[0022] While there are no restrictions on the height of the shoes 28 (i.e., in the axial direction of the cutting head 20), for practical reasons shoe height will typically be sized to accommodate the size of the product being cut but limited so as not to unnecessarily add unnecessary weight to the cutting head 20. The circumferential lengths and spacing of the shoes 28 preferably enable the food product to settle when being cut and between cutting operations performed by a pair of circumferentially successive shoes 28, and to ensure that the food product isn't being cut by two knives 22 at the same time. For this reason, the cutting head 20 is shown in FIG. 3 as comprising twelve shoes 28 to which are mounted a corresponding number of knives 22. The eight paddles 42 of the impeller 40 depicted in FIG. 4 are believed to be effective in conjunction with the twelve knives 22 of the cutting head 20 depicted in FIG. 3. Similar to the shoes 28 of the cutting head 20, while there are no restrictions on the height of the paddles 42 (i.e., in the axial direction of the impeller 40), for practical reasons paddles 42 are preferably sized so that the axial height of the impeller 40 is less than the axial height of the cutting head 20, corresponding to the representation of the machine 50 in FIG. 2.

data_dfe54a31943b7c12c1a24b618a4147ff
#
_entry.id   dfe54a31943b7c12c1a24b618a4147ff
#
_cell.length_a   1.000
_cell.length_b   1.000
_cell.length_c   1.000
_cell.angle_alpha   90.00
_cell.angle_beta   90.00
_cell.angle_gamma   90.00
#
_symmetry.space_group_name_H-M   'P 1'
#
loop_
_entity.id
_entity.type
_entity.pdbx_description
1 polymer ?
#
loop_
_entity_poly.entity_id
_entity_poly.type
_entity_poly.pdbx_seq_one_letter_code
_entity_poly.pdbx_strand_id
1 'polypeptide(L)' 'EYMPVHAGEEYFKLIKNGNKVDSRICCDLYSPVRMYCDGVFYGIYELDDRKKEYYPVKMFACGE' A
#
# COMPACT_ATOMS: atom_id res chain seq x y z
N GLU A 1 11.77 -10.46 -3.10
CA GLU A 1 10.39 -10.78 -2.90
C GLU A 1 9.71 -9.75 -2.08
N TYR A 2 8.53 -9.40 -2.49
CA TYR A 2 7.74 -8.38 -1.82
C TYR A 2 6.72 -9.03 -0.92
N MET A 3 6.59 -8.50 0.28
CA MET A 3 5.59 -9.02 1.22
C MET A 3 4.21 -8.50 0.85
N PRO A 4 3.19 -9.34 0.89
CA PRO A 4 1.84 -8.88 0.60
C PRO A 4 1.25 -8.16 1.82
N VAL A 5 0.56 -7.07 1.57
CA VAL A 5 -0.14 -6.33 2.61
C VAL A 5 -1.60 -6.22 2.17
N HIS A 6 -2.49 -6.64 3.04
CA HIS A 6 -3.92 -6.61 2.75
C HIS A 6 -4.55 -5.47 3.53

[0023] Due to the relatively large diameter of the cutting head 20, the head 20 will have a correspondingly low rake-off angle, such that slices leaving the knives 22 will tend to be relatively flat with reduced likelihood of cracking attributable to bending as the slices are coming off the knives 22. As used herein, the term "rake-off angle" is measured as the angle that a slice must deviate relative to a tangent line that begins at an intersection defined by the knife edge and a path of a product sliding surface defined by the interior surface of a leading shoe 28, i.e., the shoe 28 immediately upstream of a particular knife 22. The line is then tangent to the radial product sliding surface of the leading shoe 28. The rake-off angle is a function of both the hardware and the gap setting at which the entire knife holder 30A, knife 22, and shoe 28 is positioned. In commercial embodiments of Model CC® machines, a typical rake-off angle is about 29 to 30 degrees, whereas the larger diameter cutting head 20 of FIG. 3 may have a typical rake-off angle that is lower by 2 to 4 degrees or more, for example, a rake-off angle of 26 to 27 degrees, with lower angles also being foreseeable. By reducing the rake-off angle, potential benefits include further increases in slice quality, reduced liquid (juice) losses, reduced starch release, fewer fines, etc.